This week, we’re focusing on Cornell Open, our partnership with National Endowment for the Humanities and the Mellon Foundation to bring classic books from our backlist back to the forefront of discussion through an open access strategy. As such, I’ve been turning my attention to how we market and “sell” things that are free.
In many ways, we’re not giving things away so that people like us and come back to spend money on books that aren’t open access. What we’re doing with open access is providing all the content (of the books in the Cornell Open program) for free.
The “freemium” approach has been around a while: you give something away in order to sell a product later. But open access is different. In many ways, we’re not giving things away so that people like us and come back to spend money on books that aren’t open access. What we’re doing with open access is providing all the content (of the books in the Cornell Open program) for free. There’s not really a secondary level. And yet we need to “sell” these free books so that people see them and access them. We want traffic to the Cornell Open website and we want downloads of the books.
This dilemma – that of selling things that are free – has been on my mind for a while because open access isn’t new and because we’re now in year two of this project with NEH and Mellon. I’ve been toying with questions such as the following:
- Can we (should we) use traditional marketing techniques?
- How are people already discovering open access content?
- Is our metadata robust enough to ensure discoverability?
- How much of our resources do we put into helping people discover these books?
- What’s our metric for success?
I know I don’t have concrete answers for these questions, but that’s where the excitement lays. I never thought I’d be all that keen on marketing something that someone can get for free, but I’ve realized that we are, in effect, able to use this project as experimentation for the future of book marketing. Traditional marketing techniques are effective and useful and help us sell books that have a dollar value to them. But do they work for free books? This project gives us the impetus to really experiment with more current and innovative marketing tactics. For instance, discoverability has been the key thing for some time now. Most people find out about books they end up buying through online searches and browsing. So, good metadata has been crucial for a number of years. However, metadata is a weird thing; it’s important but how much time is actually spent on it? A lot of lip service is paid to it, but I don’t think we invest in robust metadata the way we do in, say, exhibits or advertising. I’m keen on using our new focus on content marketing to see how changing keywords and tags within the metadata affect discoverability and number of downloads. I’d like to see what happens if we change the descriptive copy of these older books. Can we combine our social campaigns with these metadata changes so that we’re using new-keyword-appropriate hashtags?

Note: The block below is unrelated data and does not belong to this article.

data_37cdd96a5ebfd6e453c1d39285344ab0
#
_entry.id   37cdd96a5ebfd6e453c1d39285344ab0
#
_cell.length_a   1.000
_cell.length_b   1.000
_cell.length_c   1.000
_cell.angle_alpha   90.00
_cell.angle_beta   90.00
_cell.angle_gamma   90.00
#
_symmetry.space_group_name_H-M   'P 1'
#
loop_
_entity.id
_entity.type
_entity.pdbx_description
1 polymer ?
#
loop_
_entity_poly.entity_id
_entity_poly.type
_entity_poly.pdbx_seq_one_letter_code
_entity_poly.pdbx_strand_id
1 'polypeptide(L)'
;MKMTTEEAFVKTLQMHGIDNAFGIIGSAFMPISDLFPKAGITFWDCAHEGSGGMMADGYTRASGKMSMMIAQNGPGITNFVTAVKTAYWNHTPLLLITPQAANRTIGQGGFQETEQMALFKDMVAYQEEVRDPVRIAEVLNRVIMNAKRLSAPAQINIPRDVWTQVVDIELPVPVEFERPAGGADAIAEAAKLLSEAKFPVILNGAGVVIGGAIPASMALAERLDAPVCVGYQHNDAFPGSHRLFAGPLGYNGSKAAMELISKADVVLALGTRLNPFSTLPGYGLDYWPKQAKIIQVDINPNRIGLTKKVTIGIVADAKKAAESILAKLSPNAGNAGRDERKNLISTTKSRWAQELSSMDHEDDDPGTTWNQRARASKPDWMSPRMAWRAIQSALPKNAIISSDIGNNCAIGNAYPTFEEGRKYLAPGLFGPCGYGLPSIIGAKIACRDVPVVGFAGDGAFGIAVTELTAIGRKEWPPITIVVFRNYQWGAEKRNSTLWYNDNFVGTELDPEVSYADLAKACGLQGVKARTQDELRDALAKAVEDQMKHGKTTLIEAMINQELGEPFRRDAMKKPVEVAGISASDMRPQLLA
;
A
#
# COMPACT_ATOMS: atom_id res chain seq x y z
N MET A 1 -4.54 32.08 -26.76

None of these experiments happen for free despite the books being free. We will have to invest time (primarily) and money to make this happen.
None of these experiments happen for free despite the books being free. We will have to invest time (primarily) and money to make this happen. How much of my team’s time do I spend on these new efforts? Do we even have the information necessary to make the kinds of marketing efforts I’m talking about? I’m guessing we don’t have author questionnaires from the 1980s that include things such as keywords, for example. Old publicity certainly isn’t going to have value at this stage, and new publicity isn’t going to happen because these are old books. Is there any value in paid media? Not likely. So, earned and paid media are out. Shared media? Maybe. And that’s where social comes in, for certain. But owned media is definitely key. The content itself, of course, and the metadata I’ve been going on about above will also be crucial. Just making the overarching decisions on what to use and how much to “spend” is going to be of the utmost importance.
Experiments require analysis, and this is where the Cornell Open marketing focus is going to pay dividends. Analyzing what worked and what didn’t is going to provide us with a lot of data for how to market and sell not just open access content but also paid content.
This week’s concerted effort, plus our further ongoing marketing strategies for these books, will teach us a lot and provide roadmaps for the future. We hope you find value in what we do this week. We hope you discover “new” books you didn’t know about before. We hope you download and read and engage with the Cornell Open books. If you do, we just might learn how to market and sell things have zero cost (if great value), and that might just prove priceless.
Martyn Beeny is marketing director at CUP. He’s pretty fond of free stuff, but just wishes you could make money from selling it! Follow him on Twitter @MartynBeeny.